Cyber security threats once again topped terrorism in the Worldwide Threat Assessment of the U.S. Intelligence Community, annually delivered to Congress. Along with Russia, Clapper cited China, North Korea and Iran as states who post the gravest threat to the US.
“Politically motivated cyber attacks are now a growing reality, and foreign actors are reconnoitering and developing access to US critical infrastructure systems, which might be quickly exploited for disruption if an adversary’s intent became hostile,” said James Clapper, the Director of National Intelligence. “In addition, those conducting cyber espionage are targeting US government, military and commercial networks on a daily basis.”
Clapper, who in his opening statement noted that much classified information would have to be withheld for “this open, televised hearing,” declined to provide a rationale for the upgraded threat status concerning Russia, when speaking to the Senate Armed Services Committee.
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"While I can't go into detail here, the Russian cyber threat is more severe than we had previously assessed," he said, though the written material Clapper submitted stated that the Russian defense ministry was creating a cyber command with a mandate for offensive operations "including propaganda operations and inserting malware into enemy command and control systems."
The report cited “private sector cyber security experts” who asserted that “Russian cyber actors” are developing the capabilities to attack infrastructure and businesses.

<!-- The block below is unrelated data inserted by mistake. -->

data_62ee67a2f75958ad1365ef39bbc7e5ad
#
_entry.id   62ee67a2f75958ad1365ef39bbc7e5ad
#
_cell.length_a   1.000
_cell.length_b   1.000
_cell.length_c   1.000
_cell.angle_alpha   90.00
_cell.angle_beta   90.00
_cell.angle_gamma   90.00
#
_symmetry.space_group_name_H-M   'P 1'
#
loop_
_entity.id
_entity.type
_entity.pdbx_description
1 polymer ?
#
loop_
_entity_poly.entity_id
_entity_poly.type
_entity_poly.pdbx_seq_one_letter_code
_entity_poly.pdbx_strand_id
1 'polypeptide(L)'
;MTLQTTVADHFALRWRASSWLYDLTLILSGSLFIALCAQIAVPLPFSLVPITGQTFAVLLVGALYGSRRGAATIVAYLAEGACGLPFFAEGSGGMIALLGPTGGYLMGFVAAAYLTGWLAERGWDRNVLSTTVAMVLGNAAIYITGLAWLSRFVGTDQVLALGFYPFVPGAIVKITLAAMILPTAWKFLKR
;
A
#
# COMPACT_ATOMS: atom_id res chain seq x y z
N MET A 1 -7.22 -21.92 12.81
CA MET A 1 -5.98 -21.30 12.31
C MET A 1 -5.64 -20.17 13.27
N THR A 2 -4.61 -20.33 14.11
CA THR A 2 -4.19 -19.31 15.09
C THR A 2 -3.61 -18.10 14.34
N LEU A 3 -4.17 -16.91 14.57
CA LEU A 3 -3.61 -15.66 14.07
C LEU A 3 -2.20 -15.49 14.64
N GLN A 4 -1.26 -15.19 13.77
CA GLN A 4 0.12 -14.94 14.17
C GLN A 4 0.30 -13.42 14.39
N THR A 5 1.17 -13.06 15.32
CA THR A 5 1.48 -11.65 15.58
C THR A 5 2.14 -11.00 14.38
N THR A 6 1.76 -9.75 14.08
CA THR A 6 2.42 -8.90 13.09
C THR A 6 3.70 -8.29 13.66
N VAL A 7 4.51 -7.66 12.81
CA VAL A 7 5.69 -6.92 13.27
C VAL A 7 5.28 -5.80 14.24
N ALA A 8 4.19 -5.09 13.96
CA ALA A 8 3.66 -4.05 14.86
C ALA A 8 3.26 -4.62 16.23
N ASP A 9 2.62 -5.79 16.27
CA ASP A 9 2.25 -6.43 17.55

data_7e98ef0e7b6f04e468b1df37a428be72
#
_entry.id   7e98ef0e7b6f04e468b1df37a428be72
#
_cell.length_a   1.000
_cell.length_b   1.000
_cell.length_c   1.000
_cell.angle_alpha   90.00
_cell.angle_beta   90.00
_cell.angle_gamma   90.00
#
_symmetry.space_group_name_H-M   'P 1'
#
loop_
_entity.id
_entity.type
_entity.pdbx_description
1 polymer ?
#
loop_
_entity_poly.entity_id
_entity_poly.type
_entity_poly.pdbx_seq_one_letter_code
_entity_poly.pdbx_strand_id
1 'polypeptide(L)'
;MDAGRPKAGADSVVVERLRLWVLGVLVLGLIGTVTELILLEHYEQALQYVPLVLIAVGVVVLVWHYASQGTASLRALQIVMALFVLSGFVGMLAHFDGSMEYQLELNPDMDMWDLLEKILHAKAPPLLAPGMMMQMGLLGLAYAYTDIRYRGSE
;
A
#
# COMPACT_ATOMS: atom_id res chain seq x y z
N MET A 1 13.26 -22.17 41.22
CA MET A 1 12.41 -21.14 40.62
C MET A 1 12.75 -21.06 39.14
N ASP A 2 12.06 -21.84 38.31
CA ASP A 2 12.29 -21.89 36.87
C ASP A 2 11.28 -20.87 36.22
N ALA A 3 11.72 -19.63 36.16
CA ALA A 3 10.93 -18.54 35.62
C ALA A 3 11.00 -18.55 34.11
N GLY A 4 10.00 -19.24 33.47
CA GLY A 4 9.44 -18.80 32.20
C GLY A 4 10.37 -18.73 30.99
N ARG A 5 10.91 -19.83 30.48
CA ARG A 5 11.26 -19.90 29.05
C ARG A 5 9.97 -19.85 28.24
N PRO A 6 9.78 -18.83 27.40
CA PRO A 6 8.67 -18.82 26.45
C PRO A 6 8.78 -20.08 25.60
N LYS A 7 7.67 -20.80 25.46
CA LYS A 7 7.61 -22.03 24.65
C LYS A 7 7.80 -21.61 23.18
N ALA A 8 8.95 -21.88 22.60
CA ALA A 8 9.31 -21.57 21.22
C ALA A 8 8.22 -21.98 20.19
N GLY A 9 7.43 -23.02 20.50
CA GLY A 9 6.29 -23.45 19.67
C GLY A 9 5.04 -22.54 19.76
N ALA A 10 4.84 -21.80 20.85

"These unspecified Russian actors have successfully compromised the product supply chains of three (control system) vendors so that customers download exploitative malware directly from the vendors' websites along with routine software updates,” according to the assessment.
Low-Level Attacks Most Likely
While Clapper said that attacks were becoming more frequent, he does not anticipate attacks on a catastrophic scale, unlike his predecessor, Leon Panetta, who in 2012 spoke of a potential “cyber Pearl Harbor.”
“Rather than a ‘cyber-Armageddon’ scenario that debilitates the entire US infrastructure, we envision something different,” Clapper said. “We foresee an ongoing series of low-to-moderate level cyber-attacks from a variety of sources over time, which will impose cumulative costs on US economic competitiveness and national security.”
Threats, and Targets
The NSA documents leaked by Edward Snowden in 2013, for example, revealed that the US targeted Russia during the G20 conference in 2009, using agents in London to target secret communications of then-president Dmitry Medvedev.
Clapper also mentioned the open question of the future of Iran’s nuclear programs — currently under negotiation. Those programs were famously thwarted by the Stuxnet computer worm, widely attributed to a joint US-Israeli operation and responsible for reported ruining almost on fifth of Iran’s nuclear centrifuges in 2010. A document recently posted by The Intercept confirms that that cyber attack set off a cycle of escalating attacks between the US and Iran, who “learned from” the attacks against it.
Spying software described as very similar to Stuxnet was recently uncovered by the Kaspersky Lab in Russia as having infected computers in more than 30 countries, though the lab said it could not confirm that it was of US government origin.